A report by Keisha Hill for Jamaica’s Gleaner.
She is now one of the greatest! Accomplished author and Jamaica’s first female Poet Laureate, Lorna Goodison, is considered one of the best Caribbean poets of her generation. Her impressive body of work continues to highlight the scenes and culture of Jamaica, the triumph of the Jamaican people and the many roles that women play in the society.
Goodison loved reading books as a child, a trait she got from her mother and sister, who read frequently.
“I would also listen to the radio a lot, and ‘The Birthday Club’ was one programme that told stories of the great myths like ‘Diana and the Golden Apple’. The programme also played music for children, and my imagination was filled with the visuals, especially when I heard Brahms’ Lullaby and they read Peter and the Wolf,” she added.
Although she grew up in Kingston, she often travelled to the countryside and was always in awe of its beauty. During this time and while attending St Hugh’s High School, she wrote her own poems, some of which were published anonymously in The Sunday Gleaner.
“While at St Hugh’s, two teachers in particular told me I would become a writer. In second form, I was terrible at homework, and that teacher told me if I settled down and did my homework, I could be a real writer. In fifth form, another teacher told me the same thing, and I wrote a poem for her, ‘My Teacher Lena’,” said Goodison, the 2018 recipient of the RJRGLEANER Honour Award, Special Award, in the category of Arts & Culture.
MIXING PAINTING AND WRITING
After graduation, Goodison went on to the Jamaica School of Art, where she studied both writing and painting. Later, she moved to New York City to study at the Art Students League, after which she returned to Jamaica to work in advertising and teach art and writing to high school and college students.
“Many poets are also painters and I wrote a lot while studying abroad. ‘New York Is A Subway Stop’ I wrote in 1969 and this was published in The Gleaner. My name was attached to it for the first time. Poetry for me at the time was something I wrote in private, and expressed my internal thoughts and feelings,” Goodison said.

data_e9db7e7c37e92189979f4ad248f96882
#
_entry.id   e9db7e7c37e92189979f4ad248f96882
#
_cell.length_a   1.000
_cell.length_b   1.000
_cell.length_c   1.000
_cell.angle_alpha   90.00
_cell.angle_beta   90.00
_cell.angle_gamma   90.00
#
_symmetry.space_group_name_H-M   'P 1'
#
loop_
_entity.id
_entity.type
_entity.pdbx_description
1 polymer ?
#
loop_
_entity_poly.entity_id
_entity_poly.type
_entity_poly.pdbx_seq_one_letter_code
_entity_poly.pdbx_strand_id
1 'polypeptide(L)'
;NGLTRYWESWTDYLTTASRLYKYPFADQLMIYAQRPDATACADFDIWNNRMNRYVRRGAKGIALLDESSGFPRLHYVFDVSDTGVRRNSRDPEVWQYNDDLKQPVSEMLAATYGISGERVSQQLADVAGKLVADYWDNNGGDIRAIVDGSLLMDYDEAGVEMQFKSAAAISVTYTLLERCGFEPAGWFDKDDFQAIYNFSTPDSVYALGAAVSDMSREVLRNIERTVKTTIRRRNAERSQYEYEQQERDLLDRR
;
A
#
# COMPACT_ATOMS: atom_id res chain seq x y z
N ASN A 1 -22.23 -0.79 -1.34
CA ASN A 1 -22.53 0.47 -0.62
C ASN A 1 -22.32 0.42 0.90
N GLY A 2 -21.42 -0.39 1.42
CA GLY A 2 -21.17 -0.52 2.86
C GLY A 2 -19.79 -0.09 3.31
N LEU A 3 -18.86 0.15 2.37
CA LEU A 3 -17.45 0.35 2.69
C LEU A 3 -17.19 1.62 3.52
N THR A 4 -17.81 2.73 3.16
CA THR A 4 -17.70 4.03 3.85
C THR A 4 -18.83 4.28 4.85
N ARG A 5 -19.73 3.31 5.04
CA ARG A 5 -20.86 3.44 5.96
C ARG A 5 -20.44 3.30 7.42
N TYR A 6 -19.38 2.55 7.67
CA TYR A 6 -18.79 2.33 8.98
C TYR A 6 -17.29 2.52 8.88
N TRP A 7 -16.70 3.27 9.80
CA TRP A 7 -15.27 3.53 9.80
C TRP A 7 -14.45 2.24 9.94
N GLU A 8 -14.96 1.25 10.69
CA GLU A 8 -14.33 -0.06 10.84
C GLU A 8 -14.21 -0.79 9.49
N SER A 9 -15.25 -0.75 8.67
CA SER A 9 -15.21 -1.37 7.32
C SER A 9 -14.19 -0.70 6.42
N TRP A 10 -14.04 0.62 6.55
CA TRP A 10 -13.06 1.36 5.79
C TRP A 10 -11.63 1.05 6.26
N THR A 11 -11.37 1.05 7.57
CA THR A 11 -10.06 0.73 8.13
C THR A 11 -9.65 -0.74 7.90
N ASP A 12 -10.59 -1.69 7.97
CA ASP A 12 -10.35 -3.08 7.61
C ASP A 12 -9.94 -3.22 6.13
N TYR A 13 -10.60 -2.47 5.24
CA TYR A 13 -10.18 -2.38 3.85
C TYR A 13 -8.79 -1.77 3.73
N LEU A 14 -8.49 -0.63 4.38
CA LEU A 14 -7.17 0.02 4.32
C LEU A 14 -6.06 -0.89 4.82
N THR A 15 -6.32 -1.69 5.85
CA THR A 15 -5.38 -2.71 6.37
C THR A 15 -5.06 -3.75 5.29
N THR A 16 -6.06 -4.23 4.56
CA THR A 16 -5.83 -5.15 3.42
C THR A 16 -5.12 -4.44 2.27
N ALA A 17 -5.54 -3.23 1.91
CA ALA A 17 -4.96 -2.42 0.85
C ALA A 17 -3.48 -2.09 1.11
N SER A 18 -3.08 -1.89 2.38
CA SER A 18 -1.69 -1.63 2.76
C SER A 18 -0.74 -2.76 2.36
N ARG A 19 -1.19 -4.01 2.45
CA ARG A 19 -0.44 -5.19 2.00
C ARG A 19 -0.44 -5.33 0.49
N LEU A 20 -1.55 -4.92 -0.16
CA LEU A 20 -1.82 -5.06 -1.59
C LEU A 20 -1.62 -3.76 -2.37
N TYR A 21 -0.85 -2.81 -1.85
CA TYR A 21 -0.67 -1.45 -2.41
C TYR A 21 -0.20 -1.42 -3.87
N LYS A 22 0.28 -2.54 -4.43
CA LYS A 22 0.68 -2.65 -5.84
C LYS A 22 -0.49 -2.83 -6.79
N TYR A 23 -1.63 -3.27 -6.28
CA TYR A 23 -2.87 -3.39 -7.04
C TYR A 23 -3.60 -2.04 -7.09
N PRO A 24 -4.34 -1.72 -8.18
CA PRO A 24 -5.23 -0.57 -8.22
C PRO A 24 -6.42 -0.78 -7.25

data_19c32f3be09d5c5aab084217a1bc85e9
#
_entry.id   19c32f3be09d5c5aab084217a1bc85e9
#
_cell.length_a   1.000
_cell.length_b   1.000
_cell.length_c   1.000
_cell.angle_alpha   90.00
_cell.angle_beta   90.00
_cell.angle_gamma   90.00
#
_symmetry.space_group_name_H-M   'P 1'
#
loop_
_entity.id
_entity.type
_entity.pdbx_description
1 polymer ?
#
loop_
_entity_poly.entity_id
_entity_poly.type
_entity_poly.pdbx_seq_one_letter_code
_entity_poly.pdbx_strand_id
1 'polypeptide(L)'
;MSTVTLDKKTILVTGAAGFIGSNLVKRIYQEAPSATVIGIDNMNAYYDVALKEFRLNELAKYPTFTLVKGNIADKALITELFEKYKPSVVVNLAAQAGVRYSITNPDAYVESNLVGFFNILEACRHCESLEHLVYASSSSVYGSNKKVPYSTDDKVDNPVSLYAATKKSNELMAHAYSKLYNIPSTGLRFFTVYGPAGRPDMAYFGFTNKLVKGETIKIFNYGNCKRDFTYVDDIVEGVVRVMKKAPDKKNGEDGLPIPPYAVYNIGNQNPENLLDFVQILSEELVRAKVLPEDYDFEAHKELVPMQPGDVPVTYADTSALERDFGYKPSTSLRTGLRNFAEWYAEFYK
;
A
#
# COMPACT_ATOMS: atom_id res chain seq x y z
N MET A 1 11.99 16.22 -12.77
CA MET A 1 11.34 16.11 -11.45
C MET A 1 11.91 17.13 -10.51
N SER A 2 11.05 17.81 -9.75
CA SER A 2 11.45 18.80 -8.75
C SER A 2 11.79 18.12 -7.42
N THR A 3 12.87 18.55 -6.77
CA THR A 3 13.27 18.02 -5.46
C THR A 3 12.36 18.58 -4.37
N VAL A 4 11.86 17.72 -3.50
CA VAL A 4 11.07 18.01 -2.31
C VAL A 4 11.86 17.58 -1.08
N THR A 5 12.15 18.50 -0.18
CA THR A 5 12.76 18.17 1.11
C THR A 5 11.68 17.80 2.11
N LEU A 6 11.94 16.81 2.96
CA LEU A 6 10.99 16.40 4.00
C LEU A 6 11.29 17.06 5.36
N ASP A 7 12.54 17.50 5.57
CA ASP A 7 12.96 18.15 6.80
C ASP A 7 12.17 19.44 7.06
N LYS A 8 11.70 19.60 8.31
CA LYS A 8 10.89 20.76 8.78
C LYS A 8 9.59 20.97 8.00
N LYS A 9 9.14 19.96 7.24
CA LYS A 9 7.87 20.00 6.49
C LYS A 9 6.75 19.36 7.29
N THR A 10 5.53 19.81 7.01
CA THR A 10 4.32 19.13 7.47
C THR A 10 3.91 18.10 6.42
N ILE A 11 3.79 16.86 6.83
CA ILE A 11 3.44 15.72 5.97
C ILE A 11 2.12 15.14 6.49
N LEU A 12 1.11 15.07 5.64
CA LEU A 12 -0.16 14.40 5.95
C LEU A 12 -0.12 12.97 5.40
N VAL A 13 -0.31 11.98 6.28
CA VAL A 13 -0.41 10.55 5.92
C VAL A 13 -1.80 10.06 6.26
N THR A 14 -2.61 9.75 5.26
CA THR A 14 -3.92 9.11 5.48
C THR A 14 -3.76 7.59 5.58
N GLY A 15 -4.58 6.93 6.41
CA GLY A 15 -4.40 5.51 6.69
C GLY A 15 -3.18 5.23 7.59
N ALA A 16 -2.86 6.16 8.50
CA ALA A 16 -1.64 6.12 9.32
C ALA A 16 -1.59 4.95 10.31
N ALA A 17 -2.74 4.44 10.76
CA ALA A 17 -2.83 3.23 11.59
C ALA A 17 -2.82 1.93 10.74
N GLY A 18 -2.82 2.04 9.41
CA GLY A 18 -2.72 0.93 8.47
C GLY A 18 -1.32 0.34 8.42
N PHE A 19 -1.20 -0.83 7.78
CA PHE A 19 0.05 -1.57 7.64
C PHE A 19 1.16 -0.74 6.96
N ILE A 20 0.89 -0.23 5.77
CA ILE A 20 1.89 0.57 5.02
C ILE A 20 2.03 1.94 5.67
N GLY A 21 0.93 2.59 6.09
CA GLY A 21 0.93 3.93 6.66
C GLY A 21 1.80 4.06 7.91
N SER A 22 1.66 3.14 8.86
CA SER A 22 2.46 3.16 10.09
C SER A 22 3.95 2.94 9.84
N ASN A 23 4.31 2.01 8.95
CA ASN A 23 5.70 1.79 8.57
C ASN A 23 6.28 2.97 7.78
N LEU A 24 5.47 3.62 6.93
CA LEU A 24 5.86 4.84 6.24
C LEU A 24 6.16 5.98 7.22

In 1980, Goodison published her first collection of poems titled Tamarind Season, which refers to a particular time just before the harvest when food is extremely limited. This is usually a period of struggle that requires strength and optimism, a recurring theme in Goodison’s poems.
At their best, Lorna Goodison’s poems observe the unsavoury in history and society even as they guide us firmly towards sources of redemption. With compassion and empathy, Goodison writes about human failure and triumph in large and small measures.
Many of Goodison’s poems are about the different roles a woman can play, and one of her best known, For My Mother (May I Inherit Half Her Strength), tells how her mother – “a child of the petite bourgeoisie studying to be a teacher” – fell in love with a working-class man who “had nothing but words to woo her”. The couple moved from the lush countryside of Harvey River to a busy street in Kingston, and went on to have nine children, of which Goodison is the eighth.
The poem is a celebration of her mother’s remarkable domestic skills, which included making “a garment from a square in a span that defied time”.
Her numerous poetry collections also include Heartease (1988), Travelling Mercies(2001), Controlling the Silver (2005), Goldengrove: New and Selected Poems(2006) and Supplying Salt and Light (2013). She is also the author of the short story collections Baby Mother and the King of Swords (1990), Fool-fool Rose is Leaving Labour-in-Vain Savannah (2005) and By Love Possessed (2011).
Goodison has also written the memoir From Harvey River: A Memoir of My Mother and Her People (2007), which won the BC (British Columbia) National Award for Canadian Non-Fiction and was a finalist for both the Trillium Book Award and the Charles Taylor Prize for Literary Non-Fiction.
Her work is also featured in numerous anthologies, including the Norton Anthology of Modern and Contemporary Poetry (third edition, 2003), the Longman Anthology of British Literature (third edition, 2006) and the Vintage Book of Contemporary World Poetry (1996).
Goodison was encouraged during her early years by a number of persons, including James Verty, who was head of the Jamaica Broadcasting Corporation at the time, Professor Meryvn Morris, Dennis Scott, Neville Dawes, Derek Walcott, and Professor Edward Baugh.
“Dennis Scott would come to my house and say, ‘Are you writing any poetry? No matter what you let go off, you have to hold on to writing poetry’. God bless Dennis Scott. Derek Walcott really liked my work and throughout the whole time, he was always encouraging me,” Goodison said.
Significant among her supporters have also been Trevor Fearon and her son Miles Goodison Fearon. She also credits her current husband, Ted Chamberlain, a literary critic who she said made sure her work flourished.
“I met him because he read my poems and wanted so much to foster and help me build my work,” she said.
Goodison is a member of the Jamaican National Commission to UNESCO, and was awarded Jamaica’s Musgrave Gold Medal in 1999. She also received the Commonwealth Poetry Prize for the Americas for her second book of poetry, I am Becoming My Mother (1986).
Recently, Goodison was among a group of sterling writers that received the Wyndham Campbell Award for poetry from Yale University, and her poem The Mango of Poetrywas translated into French at the University of Bordeaux.
“I am very grateful for all my achievements. I am passionate about my work and I continue to draw from the strength of my ancestors,” Goodison said.